That retort at Ravaldino would define Caterina Sforza throughout history. The Venetian ambassador, floored by her audacity, dubbed her a `tigress,' willing to eat her young to gain power. Galeotto Manfredi...passed down a particularly earthy version of the retort at Ravaldino. Writing to Lorenzo de' Medici, Manfredi claimed that Catherina, faced with these murderous threats, had brazenly raised her skirts, pointed to her genitals, and crowed that unlike the men below, she had the equipment for making more. Although no one else included these crude details in descriptions of the spectacle, Niccolo Machiavelli chose to repeat this salacious version in his DISCOURSES."

The author says that of all the many witnesses to this happening, only Manfredi reports it as having happened in this vulgar way, and that Machiavelli, the famously scheming and amoral Italian Renaissance figure who lent his name to certain types of underhand behaviors, reported it this way, to live down through the ages, because he hated Caterina: she had out negotiated him on one important occasion. We will never know.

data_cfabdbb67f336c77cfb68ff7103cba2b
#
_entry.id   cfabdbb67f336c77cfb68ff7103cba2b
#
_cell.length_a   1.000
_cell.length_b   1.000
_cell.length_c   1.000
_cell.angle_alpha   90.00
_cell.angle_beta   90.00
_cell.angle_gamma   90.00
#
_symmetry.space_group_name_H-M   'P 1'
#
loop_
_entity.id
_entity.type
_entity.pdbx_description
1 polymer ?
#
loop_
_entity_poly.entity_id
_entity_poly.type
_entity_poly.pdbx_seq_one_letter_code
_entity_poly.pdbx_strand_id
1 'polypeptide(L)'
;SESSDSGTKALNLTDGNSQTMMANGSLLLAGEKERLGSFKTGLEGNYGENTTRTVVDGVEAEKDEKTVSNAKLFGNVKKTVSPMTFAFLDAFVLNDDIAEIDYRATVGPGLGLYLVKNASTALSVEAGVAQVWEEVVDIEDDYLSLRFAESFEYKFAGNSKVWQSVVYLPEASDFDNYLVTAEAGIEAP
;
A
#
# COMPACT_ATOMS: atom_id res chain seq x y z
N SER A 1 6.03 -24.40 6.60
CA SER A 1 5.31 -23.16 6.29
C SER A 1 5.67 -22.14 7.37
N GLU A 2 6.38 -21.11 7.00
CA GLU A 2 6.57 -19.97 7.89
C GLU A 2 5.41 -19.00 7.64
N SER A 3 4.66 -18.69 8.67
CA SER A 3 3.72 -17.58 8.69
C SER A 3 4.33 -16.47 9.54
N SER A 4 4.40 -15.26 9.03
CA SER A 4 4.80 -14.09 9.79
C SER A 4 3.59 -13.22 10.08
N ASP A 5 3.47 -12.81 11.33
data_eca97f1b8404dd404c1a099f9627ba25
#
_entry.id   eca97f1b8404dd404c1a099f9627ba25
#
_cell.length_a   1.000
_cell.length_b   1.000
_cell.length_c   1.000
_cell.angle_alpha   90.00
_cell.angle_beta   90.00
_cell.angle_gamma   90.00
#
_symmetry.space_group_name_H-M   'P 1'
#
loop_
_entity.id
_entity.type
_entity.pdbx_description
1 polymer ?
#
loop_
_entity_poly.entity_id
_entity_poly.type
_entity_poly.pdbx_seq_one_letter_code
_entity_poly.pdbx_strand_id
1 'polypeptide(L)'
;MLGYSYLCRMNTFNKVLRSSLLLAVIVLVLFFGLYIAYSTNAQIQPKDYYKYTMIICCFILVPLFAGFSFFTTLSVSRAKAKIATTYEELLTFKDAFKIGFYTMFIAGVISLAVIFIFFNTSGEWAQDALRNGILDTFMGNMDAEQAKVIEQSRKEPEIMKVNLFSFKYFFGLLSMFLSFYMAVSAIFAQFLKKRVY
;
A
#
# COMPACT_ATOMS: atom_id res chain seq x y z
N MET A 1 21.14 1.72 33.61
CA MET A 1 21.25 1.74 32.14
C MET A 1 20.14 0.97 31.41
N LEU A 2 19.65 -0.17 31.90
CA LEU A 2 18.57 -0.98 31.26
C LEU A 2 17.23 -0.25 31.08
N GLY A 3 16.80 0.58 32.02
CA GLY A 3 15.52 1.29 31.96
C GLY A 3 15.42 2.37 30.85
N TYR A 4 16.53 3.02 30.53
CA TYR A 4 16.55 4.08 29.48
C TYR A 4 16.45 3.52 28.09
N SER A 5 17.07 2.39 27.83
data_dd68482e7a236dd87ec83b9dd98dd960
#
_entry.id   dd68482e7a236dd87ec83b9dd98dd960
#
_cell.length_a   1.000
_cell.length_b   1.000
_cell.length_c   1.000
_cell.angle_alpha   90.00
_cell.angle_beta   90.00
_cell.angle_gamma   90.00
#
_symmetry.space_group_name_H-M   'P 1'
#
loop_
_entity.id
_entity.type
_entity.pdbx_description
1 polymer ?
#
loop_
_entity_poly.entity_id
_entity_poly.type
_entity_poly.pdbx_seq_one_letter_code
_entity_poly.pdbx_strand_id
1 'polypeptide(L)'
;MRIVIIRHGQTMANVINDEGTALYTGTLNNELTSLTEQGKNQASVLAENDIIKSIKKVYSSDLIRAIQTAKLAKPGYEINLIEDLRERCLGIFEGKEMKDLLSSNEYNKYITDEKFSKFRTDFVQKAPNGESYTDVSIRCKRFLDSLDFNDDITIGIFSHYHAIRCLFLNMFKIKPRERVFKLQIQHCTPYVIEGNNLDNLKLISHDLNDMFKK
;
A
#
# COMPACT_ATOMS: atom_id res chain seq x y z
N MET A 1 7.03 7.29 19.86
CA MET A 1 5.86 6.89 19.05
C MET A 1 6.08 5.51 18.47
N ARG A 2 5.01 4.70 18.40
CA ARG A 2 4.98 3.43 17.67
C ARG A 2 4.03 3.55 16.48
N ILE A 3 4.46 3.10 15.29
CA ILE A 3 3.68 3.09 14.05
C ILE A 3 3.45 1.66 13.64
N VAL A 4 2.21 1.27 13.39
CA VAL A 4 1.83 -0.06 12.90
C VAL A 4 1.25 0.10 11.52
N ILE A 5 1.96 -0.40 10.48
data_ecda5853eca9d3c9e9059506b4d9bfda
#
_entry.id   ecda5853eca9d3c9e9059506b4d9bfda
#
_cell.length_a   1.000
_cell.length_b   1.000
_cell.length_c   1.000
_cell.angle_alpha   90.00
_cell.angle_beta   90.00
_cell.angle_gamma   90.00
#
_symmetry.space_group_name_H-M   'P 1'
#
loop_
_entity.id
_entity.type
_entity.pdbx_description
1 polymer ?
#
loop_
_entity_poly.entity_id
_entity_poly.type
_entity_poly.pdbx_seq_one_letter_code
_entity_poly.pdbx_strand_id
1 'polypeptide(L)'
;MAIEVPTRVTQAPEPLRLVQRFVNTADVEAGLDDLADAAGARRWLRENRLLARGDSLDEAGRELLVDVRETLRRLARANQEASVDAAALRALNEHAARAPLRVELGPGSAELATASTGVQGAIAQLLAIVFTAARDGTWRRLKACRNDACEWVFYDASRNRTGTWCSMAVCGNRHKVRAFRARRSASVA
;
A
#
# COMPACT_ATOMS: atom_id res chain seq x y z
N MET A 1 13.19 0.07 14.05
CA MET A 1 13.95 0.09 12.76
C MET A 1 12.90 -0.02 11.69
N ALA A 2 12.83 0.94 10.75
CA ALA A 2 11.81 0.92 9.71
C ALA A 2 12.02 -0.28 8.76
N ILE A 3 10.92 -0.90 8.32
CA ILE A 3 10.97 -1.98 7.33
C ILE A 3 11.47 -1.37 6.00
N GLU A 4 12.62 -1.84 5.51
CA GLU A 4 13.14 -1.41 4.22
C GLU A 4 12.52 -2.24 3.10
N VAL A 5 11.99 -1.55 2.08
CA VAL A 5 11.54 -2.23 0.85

Elizabeth Lev is a scholar of Renaissance art and culture. She is based in Rome, where she teaches college art history, gives tours of the city and the Vatican, and is a columnist for an international news service. She has done a fine job here in giving us a better, more complete picture of a woman probably known for all eternity for a brief incident that may never have happened. Sure worth reading if you are interested in Renaissance history, Italian history, or women's history.
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7 of 8 people found the following review helpful
5.0 out of 5 stars Brilliant, 17 Feb 2013
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This review is from: Tigress of Forli, The (Hardcover)
This is a brilliantly written book that is both intellectual and entertaining. Caterina is a fascinating person and the intriguing and turbulent period she lived in is brought to vividly to life without loss of historical gravitas. I strongly recommend this book to anyone interested in the Renaissance period who also respects good writing. Elizabeth Lev is an admirable writer.
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1 of 1 people found the following review helpful
5.0 out of 5 stars Excellent Biography, 27 Dec 2012
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This review is from: Tigress of Forli, The (Hardcover)
I read this and really enjoyed it.
Lev manages to illuminated the life of this Italian aristocrat.
It is head and shoulders above the move recent 'Deadly Sisterhood'
by Leonie Frieda which is so dense, and badly put together
as to be unreadable.